Speech development of children with cleft palate before and after palatal surgery.

The Cleft palate-craniofacial journal : official publication of the American Cleft Palate-Craniofacial Association

PubMedID: 12498602

Jones CE, Chapman KL, Hardin-Jones MA. Speech development of children with cleft palate before and after palatal surgery. Cleft Palate Craniofac J. 2003;40(1):19-31.
OBJECTIVE
This study examined the speech production abilities of children with cleft palate before and after palate repair. Participants: Twenty-eight children participated in the study, 14 with cleft palate and 14 without clefts matched for age, gender, and mothers' educational level.

MAIN OUTCOME MEASURES
Comparisons were made between the children with cleft palate before and after surgery for canonical babbling ratios, size of consonant inventories, place and manner characteristics, and early developing sounds [p, b, t, d, k, g, m, n, eta]. Also, comparisons were made between the children with cleft palate and their peers without clefts at postsurgery/17 months for the measures described above.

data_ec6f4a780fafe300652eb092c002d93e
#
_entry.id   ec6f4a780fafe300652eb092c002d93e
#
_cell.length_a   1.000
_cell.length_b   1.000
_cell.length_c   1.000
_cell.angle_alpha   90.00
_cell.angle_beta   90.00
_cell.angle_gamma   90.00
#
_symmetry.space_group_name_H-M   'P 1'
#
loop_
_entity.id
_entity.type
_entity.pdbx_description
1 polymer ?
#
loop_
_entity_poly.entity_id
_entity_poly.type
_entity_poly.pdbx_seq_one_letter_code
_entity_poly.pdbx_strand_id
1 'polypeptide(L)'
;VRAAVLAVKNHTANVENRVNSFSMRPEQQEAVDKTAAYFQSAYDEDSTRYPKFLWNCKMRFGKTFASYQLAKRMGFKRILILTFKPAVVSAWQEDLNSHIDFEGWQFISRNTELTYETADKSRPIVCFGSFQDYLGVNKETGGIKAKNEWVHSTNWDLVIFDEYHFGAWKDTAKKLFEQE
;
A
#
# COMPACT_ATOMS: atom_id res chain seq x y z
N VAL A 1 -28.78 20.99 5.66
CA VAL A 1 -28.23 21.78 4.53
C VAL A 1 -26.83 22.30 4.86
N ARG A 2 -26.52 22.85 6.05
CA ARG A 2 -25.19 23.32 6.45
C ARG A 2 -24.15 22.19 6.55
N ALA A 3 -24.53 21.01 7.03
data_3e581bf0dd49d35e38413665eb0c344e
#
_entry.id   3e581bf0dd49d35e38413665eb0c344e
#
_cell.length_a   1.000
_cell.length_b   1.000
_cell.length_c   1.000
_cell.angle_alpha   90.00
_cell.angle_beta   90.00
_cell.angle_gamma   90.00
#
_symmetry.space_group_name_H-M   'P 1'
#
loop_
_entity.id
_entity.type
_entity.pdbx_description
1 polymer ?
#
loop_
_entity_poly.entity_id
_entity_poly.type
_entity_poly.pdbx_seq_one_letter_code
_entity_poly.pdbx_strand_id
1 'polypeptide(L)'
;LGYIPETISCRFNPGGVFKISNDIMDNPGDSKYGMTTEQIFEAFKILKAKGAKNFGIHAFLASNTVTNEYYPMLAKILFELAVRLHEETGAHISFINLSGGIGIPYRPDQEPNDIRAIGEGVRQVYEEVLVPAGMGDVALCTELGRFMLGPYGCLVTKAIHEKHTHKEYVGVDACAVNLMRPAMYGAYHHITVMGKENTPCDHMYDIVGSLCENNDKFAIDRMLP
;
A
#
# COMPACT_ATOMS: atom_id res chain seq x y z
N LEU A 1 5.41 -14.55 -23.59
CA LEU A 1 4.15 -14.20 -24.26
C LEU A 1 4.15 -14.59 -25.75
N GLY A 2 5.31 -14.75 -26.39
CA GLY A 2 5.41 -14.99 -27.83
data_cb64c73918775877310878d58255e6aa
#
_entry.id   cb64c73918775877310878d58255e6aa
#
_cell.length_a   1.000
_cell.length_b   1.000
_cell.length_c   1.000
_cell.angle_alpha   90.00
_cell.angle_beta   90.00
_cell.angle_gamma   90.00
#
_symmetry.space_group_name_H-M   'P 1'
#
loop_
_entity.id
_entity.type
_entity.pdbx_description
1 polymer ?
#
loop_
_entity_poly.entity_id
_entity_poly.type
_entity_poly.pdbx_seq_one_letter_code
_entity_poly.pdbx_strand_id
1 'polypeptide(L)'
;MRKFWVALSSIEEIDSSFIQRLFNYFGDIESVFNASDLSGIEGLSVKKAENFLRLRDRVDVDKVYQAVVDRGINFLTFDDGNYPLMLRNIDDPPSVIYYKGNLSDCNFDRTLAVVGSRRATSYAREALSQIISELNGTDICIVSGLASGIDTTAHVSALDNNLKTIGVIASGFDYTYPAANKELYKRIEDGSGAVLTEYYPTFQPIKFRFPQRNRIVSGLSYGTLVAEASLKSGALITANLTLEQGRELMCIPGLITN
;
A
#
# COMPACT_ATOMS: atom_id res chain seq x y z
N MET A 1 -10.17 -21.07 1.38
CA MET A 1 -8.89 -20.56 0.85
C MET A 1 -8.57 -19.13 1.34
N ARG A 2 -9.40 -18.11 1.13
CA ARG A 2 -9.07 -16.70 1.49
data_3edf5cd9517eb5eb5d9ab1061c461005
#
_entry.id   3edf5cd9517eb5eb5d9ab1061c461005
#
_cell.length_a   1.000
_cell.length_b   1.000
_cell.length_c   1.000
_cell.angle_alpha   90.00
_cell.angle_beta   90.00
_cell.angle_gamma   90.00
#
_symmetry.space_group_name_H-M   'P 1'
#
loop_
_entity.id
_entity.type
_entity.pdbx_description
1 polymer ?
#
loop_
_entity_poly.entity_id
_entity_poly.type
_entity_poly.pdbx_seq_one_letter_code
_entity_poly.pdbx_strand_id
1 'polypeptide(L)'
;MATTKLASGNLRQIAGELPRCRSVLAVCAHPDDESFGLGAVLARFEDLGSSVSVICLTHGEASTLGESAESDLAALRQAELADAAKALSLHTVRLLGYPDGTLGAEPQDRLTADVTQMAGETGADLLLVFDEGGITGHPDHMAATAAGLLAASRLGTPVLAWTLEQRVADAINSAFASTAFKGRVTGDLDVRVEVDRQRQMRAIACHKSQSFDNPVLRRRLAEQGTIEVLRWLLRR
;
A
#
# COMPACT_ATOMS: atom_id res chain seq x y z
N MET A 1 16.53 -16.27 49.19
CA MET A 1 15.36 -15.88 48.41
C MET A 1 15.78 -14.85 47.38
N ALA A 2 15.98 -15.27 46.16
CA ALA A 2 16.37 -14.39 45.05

RESULTS
Paired t tests revealed differences in pre- and postsurgery performance of the children with cleft palate for production of canonical syllables and size of consonant inventories. Although no significant differences were noted for place and manner features, production of oral stops doubled from the time before surgery to that after surgery. Specifically, production of the bilabial stop [b] showed significant change over time. Results of independent t tests indicated no difference between groups for production of canonical syllables and size of consonant inventories at 17 months. However, significant group differences were noted for production of stops, oral stops, nasals, glides, and alveolars. The children without clefts produced more stops, oral stops, and alveolars. In contrast, more nasals and glides were seen in the vocalizations of the children with cleft palate.

CONCLUSIONS
Children with cleft palate made gains in production of canonical syllables and size of consonant inventories postsurgery; however, they continued to show deficits in production of stops and alveolar place features.